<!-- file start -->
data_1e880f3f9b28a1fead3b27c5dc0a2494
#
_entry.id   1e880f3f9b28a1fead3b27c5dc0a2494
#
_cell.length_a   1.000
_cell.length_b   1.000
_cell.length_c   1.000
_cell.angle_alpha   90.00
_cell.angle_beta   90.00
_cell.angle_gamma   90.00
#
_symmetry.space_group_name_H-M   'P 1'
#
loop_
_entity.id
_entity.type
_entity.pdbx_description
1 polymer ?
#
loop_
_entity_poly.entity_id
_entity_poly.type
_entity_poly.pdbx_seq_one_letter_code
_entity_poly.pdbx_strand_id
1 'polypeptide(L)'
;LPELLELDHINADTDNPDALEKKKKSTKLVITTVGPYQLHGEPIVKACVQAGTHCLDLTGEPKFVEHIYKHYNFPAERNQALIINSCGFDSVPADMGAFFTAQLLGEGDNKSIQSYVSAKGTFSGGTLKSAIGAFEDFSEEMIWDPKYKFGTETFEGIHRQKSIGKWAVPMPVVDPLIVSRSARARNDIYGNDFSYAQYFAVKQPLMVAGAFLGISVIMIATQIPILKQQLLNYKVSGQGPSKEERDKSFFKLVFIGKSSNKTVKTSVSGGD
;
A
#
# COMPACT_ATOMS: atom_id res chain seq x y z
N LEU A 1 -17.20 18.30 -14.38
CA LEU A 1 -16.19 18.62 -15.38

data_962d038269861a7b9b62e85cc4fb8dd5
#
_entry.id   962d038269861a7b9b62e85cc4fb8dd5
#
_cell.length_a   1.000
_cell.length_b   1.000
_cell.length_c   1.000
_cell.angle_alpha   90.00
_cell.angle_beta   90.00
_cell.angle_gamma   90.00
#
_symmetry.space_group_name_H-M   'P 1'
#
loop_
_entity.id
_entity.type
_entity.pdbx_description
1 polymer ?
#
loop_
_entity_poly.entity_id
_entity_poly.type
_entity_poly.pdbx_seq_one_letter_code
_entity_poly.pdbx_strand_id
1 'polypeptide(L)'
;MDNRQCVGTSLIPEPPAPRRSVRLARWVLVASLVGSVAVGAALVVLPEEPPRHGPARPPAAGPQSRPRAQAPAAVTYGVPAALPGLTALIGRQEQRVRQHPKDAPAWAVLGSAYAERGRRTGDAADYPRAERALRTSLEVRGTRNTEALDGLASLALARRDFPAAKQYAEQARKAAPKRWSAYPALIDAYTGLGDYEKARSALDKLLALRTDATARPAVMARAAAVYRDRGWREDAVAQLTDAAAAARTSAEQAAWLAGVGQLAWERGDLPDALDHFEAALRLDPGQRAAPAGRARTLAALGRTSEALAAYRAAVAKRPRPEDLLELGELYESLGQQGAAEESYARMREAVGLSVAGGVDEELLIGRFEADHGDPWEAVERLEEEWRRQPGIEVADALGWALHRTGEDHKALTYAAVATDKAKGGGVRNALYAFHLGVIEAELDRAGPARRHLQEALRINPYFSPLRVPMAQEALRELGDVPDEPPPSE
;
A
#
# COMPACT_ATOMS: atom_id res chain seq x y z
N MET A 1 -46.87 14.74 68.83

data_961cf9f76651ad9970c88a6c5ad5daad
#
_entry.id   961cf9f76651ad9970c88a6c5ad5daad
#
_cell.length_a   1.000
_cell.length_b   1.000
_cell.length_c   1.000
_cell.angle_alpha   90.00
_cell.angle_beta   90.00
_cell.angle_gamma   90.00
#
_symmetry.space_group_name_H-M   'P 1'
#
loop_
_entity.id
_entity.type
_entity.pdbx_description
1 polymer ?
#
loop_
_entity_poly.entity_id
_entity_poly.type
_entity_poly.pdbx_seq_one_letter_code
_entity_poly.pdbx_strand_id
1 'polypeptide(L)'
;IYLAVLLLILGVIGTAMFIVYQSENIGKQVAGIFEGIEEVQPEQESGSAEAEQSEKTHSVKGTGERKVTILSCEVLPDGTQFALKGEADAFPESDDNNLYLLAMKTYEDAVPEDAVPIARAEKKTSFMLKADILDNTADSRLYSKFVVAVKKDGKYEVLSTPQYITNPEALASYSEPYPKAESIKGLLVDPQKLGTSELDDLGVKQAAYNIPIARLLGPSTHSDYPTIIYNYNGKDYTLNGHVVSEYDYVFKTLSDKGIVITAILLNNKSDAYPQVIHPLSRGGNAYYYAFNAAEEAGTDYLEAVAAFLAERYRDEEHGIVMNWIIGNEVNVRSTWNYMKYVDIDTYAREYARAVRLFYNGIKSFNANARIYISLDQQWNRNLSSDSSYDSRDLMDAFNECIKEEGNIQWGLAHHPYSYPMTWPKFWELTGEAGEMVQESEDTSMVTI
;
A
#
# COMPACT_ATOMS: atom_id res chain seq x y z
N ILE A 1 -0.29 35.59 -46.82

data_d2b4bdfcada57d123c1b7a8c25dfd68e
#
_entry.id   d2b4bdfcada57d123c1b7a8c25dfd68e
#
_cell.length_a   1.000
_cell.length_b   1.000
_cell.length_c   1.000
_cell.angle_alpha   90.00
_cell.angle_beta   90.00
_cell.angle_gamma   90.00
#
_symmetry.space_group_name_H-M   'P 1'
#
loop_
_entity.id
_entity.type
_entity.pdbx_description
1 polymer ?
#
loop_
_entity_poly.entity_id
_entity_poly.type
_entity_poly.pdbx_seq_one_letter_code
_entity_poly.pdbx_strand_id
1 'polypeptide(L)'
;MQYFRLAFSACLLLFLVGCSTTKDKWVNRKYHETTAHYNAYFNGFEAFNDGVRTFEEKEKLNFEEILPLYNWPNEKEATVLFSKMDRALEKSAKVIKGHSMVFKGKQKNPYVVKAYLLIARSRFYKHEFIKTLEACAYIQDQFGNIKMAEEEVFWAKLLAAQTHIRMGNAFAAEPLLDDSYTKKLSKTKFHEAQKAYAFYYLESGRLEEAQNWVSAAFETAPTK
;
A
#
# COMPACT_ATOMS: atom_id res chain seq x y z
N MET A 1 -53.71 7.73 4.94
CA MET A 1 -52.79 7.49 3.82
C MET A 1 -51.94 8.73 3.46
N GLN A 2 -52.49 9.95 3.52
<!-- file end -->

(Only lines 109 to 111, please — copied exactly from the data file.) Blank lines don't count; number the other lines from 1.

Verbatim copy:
_entity.id
_entity.type
_entity.pdbx_description